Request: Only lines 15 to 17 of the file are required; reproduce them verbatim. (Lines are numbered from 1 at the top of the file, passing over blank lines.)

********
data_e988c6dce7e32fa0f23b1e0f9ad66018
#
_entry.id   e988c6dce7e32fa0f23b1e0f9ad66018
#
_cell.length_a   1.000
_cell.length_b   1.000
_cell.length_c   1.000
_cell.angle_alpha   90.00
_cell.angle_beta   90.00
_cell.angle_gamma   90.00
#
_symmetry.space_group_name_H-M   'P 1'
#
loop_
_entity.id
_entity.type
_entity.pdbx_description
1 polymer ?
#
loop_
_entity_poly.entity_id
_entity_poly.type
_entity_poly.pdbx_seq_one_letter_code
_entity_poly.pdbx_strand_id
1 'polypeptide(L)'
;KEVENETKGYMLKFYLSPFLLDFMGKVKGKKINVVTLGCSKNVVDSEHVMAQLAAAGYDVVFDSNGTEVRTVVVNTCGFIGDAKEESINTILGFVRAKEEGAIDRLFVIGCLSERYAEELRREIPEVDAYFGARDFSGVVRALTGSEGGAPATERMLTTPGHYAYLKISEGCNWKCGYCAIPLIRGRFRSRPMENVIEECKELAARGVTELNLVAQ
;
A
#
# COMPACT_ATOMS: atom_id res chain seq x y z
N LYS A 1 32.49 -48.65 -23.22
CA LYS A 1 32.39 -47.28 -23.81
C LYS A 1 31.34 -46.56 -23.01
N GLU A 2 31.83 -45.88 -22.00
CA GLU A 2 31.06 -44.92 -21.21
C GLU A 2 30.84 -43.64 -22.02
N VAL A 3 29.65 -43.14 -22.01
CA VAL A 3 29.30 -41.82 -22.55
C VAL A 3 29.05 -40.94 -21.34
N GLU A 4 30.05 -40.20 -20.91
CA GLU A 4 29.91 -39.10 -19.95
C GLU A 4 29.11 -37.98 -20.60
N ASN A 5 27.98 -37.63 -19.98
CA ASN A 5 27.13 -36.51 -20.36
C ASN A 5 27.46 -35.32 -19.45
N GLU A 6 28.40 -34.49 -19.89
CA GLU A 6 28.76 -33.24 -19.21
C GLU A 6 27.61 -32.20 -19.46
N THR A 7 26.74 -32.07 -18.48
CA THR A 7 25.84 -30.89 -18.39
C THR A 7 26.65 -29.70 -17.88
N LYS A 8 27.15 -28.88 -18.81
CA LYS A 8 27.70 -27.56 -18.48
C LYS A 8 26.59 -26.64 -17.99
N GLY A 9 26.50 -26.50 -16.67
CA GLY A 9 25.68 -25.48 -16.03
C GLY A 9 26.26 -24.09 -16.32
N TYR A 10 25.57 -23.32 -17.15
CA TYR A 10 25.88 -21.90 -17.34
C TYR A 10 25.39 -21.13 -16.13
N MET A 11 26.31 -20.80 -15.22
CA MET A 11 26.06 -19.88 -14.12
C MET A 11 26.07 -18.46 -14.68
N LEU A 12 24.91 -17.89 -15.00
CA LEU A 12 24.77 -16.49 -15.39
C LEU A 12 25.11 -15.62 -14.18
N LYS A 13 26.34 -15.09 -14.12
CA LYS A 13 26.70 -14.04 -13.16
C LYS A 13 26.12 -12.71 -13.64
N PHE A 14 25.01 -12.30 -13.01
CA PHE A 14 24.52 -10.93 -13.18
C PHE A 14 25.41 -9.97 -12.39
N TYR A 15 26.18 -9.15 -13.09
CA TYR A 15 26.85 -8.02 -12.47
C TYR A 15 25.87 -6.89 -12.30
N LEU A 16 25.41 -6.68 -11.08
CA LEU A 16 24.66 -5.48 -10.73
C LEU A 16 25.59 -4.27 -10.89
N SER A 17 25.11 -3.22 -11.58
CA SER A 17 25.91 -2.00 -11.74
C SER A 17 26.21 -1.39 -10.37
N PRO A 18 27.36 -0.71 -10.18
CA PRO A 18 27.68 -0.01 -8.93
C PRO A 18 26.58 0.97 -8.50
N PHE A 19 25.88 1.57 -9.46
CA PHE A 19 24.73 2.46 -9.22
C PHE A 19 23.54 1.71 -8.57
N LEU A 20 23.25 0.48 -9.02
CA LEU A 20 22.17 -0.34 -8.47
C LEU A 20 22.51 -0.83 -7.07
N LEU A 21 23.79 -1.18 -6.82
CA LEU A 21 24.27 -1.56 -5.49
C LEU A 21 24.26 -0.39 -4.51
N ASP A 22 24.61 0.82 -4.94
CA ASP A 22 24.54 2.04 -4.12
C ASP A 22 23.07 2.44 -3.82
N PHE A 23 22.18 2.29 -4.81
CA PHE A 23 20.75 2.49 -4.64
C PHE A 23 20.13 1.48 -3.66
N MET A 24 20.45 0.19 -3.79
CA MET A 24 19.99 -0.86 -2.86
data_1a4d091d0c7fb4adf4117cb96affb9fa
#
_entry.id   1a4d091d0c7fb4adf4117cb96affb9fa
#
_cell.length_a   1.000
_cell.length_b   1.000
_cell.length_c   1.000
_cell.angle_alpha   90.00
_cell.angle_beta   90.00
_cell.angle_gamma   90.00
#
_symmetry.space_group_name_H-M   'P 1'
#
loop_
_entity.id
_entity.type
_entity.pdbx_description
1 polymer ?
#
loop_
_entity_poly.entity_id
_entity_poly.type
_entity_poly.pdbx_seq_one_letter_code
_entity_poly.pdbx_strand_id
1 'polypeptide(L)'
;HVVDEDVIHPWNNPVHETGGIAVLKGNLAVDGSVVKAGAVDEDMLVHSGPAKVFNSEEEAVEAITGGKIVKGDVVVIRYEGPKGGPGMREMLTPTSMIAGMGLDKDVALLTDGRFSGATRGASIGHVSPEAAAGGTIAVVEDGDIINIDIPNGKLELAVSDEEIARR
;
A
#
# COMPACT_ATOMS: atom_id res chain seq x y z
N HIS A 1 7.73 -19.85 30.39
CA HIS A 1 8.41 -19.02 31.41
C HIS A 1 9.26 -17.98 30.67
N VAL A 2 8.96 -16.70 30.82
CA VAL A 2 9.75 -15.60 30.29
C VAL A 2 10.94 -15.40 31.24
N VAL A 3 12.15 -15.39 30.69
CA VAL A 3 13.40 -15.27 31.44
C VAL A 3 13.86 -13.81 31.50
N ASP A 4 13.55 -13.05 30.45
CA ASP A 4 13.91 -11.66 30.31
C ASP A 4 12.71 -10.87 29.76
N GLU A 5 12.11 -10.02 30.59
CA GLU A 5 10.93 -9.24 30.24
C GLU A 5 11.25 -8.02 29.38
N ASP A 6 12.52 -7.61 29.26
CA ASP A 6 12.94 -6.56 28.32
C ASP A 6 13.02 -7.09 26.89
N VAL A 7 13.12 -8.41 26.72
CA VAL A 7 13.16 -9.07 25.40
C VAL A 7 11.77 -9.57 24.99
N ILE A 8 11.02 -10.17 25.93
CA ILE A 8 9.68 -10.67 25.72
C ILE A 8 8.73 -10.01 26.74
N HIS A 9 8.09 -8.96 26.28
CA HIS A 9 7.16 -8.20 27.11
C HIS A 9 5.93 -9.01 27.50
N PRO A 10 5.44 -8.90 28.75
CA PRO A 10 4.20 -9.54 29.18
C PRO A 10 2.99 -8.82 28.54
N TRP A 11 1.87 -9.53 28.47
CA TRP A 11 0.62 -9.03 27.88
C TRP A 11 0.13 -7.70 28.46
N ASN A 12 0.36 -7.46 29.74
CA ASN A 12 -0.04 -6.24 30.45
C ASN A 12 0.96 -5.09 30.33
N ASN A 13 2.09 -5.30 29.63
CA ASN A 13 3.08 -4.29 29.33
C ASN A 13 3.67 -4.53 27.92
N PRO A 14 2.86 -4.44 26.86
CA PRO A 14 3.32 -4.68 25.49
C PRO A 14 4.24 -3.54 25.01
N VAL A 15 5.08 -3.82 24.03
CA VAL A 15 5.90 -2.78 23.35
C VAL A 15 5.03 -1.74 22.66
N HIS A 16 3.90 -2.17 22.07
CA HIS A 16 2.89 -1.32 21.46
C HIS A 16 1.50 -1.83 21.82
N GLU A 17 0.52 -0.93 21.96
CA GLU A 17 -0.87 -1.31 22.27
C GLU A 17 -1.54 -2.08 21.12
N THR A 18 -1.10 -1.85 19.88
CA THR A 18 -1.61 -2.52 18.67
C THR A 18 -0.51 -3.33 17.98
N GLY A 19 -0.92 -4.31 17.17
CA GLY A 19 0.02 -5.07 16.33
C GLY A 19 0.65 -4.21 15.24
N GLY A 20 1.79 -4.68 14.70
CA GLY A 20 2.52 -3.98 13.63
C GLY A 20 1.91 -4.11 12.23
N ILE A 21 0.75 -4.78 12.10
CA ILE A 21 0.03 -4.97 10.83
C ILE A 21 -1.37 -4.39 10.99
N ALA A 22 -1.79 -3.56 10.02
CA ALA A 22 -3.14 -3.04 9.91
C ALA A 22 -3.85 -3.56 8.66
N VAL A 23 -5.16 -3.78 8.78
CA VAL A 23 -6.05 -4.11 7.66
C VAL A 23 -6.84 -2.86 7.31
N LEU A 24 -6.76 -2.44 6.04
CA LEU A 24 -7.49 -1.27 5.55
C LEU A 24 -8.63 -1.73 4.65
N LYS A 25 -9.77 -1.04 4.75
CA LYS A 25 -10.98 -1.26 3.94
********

_entity.id
_entity.type
_entity.pdbx_description